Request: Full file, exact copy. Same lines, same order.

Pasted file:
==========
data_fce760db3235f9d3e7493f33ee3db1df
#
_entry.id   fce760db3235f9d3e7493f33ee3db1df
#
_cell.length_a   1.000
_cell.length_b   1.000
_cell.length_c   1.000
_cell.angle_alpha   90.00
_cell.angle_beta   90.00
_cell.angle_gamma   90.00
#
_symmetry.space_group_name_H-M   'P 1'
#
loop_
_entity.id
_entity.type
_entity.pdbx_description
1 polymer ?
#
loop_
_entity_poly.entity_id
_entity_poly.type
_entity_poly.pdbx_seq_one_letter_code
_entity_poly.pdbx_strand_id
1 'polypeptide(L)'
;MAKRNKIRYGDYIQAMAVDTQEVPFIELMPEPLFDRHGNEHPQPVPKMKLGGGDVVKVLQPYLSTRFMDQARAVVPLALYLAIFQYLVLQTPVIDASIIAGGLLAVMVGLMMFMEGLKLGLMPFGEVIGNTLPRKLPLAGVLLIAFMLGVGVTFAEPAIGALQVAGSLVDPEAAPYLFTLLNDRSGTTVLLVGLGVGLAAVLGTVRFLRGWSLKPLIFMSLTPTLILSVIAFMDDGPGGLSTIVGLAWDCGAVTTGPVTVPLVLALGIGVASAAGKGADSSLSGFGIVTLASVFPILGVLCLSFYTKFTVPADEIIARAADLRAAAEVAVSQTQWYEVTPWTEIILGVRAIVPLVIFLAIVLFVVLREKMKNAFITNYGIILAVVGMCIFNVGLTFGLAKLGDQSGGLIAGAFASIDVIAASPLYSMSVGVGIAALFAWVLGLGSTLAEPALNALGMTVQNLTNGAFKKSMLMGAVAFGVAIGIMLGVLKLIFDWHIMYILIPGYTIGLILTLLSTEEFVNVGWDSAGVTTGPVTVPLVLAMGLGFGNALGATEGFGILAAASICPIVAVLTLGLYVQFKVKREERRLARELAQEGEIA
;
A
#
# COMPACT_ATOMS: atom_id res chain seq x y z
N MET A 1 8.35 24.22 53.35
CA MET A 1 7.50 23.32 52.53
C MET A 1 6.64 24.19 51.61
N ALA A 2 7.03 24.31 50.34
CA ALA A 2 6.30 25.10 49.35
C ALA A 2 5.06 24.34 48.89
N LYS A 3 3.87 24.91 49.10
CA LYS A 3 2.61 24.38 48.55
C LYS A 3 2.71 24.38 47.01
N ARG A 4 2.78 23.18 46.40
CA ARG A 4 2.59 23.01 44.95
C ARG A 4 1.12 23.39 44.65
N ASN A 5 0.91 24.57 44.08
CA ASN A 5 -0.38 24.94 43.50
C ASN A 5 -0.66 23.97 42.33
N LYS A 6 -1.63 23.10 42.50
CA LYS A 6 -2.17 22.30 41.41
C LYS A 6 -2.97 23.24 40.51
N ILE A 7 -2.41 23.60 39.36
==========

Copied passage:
data_fce760db3235f9d3e7493f33ee3db1df
#
_entry.id   fce760db3235f9d3e7493f33ee3db1df
#
_cell.length_a   1.000
_cell.length_b   1.000
_cell.length_c   1.000
_cell.angle_alpha   90.00
_cell.angle_beta   90.00
_cell.angle_gamma   90.00
#
_symmetry.space_group_name_H-M   'P 1'
#
loop_
_entity.id
_entity.type
_entity.pdbx_description
1 polymer ?
#
loop_
_entity_poly.entity_id
_entity_poly.type
_entity_poly.pdbx_seq_one_letter_code
_entity_poly.pdbx_strand_id
1 'polypeptide(L)'
;MAKRNKIRYGDYIQAMAVDTQEVPFIELMPEPLFDRHGNEHPQPVPKMKLGGGDVVKVLQPYLSTRFMDQARAVVPLALYLAIFQYLVLQTPVIDASIIAGGLLAVMVGLMMFMEGLKLGLMPFGEVIGNTLPRKLPLAGVLLIAFMLGVGVTFAEPAIGALQVAGSLVDPEAAPYLFTLLNDRSGTTVLLVGLGVGLAAVLGTVRFLRGWSLKPLIFMSLTPTLILSVIAFMDDGPGGLSTIVGLAWDCGAVTTGPVTVPLVLALGIGVASAAGKGADSSLSGFGIVTLASVFPILGVLCLSFYTKFTVPADEIIARAADLRAAAEVAVSQTQWYEVTPWTEIILGVRAIVPLVIFLAIVLFVVLREKMKNAFITNYGIILAVVGMCIFNVGLTFGLAKLGDQSGGLIAGAFASIDVIAASPLYSMSVGVGIAALFAWVLGLGSTLAEPALNALGMTVQNLTNGAFKKSMLMGAVAFGVAIGIMLGVLKLIFDWHIMYILIPGYTIGLILTLLSTEEFVNVGWDSAGVTTGPVTVPLVLAMGLGFGNALGATEGFGILAAASICPIVAVLTLGLYVQFKVKREERRLARELAQEGEIA
;
A
#
# COMPACT_ATOMS: atom_id res chain seq x y z
N MET A 1 8.35 24.22 53.35
CA MET A 1 7.50 23.32 52.53
C MET A 1 6.64 24.19 51.61
N ALA A 2 7.03 24.31 50.34
CA ALA A 2 6.30 25.10 49.35
C ALA A 2 5.06 24.34 48.89
N LYS A 3 3.87 24.91 49.10
CA LYS A 3 2.61 24.38 48.55
C LYS A 3 2.71 24.38 47.01
N ARG A 4 2.78 23.18 46.40
CA ARG A 4 2.59 23.01 44.95
C ARG A 4 1.12 23.39 44.65
N ASN A 5 0.91 24.57 44.08
CA ASN A 5 -0.38 24.94 43.50
C ASN A 5 -0.66 23.97 42.33
N LYS A 6 -1.63 23.10 42.50
CA LYS A 6 -2.17 22.30 41.41
C LYS A 6 -2.97 23.24 40.51
N ILE A 7 -2.41 23.60 39.36